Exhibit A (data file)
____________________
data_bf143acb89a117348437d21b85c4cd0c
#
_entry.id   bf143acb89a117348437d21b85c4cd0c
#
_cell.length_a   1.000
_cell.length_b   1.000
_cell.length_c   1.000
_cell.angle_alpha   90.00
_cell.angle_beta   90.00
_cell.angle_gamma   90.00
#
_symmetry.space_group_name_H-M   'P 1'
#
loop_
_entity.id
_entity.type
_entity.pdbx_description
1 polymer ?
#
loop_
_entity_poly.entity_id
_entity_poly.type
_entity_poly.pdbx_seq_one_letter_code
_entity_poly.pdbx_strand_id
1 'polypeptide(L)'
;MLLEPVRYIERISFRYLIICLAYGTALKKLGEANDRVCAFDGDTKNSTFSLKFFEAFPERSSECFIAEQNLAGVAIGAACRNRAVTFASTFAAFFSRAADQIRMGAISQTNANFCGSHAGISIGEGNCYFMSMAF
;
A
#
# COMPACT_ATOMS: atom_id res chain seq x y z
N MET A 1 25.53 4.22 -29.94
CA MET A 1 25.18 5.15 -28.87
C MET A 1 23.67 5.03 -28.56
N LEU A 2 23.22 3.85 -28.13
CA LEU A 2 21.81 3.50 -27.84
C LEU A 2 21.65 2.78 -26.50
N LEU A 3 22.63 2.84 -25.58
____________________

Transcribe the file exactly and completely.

data_bf143acb89a117348437d21b85c4cd0c
#
_entry.id   bf143acb89a117348437d21b85c4cd0c
#
_cell.length_a   1.000
_cell.length_b   1.000
_cell.length_c   1.000
_cell.angle_alpha   90.00
_cell.angle_beta   90.00
_cell.angle_gamma   90.00
#
_symmetry.space_group_name_H-M   'P 1'
#
loop_
_entity.id
_entity.type
_entity.pdbx_description
1 polymer ?
#
loop_
_entity_poly.entity_id
_entity_poly.type
_entity_poly.pdbx_seq_one_letter_code
_entity_poly.pdbx_strand_id
1 'polypeptide(L)'
;MLLEPVRYIERISFRYLIICLAYGTALKKLGEANDRVCAFDGDTKNSTFSLKFFEAFPERSSECFIAEQNLAGVAIGAACRNRAVTFASTFAAFFSRAADQIRMGAISQTNANFCGSHAGISIGEGNCYFMSMAF
;
A
#
# COMPACT_ATOMS: atom_id res chain seq x y z
N MET A 1 25.53 4.22 -29.94
CA MET A 1 25.18 5.15 -28.87
C MET A 1 23.67 5.03 -28.56
N LEU A 2 23.22 3.85 -28.13
CA LEU A 2 21.81 3.50 -27.84
C LEU A 2 21.65 2.78 -26.50
N LEU A 3 22.63 2.84 -25.58